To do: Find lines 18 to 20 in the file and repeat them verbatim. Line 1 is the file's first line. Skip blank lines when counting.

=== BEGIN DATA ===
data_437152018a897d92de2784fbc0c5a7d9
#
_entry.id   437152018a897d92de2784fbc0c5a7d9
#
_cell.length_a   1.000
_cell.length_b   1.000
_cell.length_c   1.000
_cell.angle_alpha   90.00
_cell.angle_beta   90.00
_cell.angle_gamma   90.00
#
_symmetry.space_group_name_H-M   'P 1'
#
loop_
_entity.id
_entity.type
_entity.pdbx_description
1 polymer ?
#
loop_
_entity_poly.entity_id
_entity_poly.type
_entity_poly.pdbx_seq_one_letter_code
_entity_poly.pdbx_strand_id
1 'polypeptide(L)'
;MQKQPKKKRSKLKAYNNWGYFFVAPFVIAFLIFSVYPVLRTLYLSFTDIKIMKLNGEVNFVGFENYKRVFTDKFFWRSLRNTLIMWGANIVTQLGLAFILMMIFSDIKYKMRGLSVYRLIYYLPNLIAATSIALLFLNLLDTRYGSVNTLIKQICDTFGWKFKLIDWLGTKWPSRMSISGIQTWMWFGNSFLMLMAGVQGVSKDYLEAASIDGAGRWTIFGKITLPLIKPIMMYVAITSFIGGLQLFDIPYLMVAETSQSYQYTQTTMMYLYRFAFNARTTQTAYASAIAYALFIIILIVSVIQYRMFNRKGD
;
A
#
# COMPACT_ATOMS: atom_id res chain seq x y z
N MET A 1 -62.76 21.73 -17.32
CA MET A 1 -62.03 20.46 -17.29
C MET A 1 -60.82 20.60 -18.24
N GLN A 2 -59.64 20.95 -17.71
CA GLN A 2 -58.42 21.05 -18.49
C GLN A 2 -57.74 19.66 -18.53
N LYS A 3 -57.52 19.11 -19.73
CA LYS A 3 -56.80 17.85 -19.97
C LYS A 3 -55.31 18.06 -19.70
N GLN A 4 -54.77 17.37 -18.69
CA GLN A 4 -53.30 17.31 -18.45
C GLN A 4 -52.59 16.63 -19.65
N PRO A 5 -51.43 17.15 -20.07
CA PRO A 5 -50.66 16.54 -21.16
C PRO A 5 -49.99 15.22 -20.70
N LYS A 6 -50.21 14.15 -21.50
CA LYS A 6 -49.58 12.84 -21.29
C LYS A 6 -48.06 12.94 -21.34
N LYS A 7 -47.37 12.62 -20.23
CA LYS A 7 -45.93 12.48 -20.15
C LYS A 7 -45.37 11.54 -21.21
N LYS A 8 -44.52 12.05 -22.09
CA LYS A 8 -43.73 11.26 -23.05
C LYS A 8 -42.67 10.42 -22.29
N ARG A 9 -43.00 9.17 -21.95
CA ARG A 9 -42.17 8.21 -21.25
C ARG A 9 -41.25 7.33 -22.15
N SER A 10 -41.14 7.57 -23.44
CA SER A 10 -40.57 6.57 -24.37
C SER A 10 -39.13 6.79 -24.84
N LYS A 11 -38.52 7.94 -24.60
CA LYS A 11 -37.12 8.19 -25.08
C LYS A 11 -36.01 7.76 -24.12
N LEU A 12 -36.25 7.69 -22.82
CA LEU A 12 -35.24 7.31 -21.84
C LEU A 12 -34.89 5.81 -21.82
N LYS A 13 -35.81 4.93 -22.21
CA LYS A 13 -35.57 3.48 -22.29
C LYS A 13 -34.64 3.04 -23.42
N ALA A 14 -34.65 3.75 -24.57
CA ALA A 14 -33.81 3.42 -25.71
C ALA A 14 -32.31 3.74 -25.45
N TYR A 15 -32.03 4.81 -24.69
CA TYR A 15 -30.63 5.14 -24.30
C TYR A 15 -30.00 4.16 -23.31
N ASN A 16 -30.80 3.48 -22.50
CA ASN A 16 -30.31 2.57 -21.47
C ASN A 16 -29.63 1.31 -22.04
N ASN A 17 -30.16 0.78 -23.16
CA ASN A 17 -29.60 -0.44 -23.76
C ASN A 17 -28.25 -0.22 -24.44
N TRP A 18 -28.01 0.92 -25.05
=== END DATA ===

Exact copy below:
1 polymer ?
#
loop_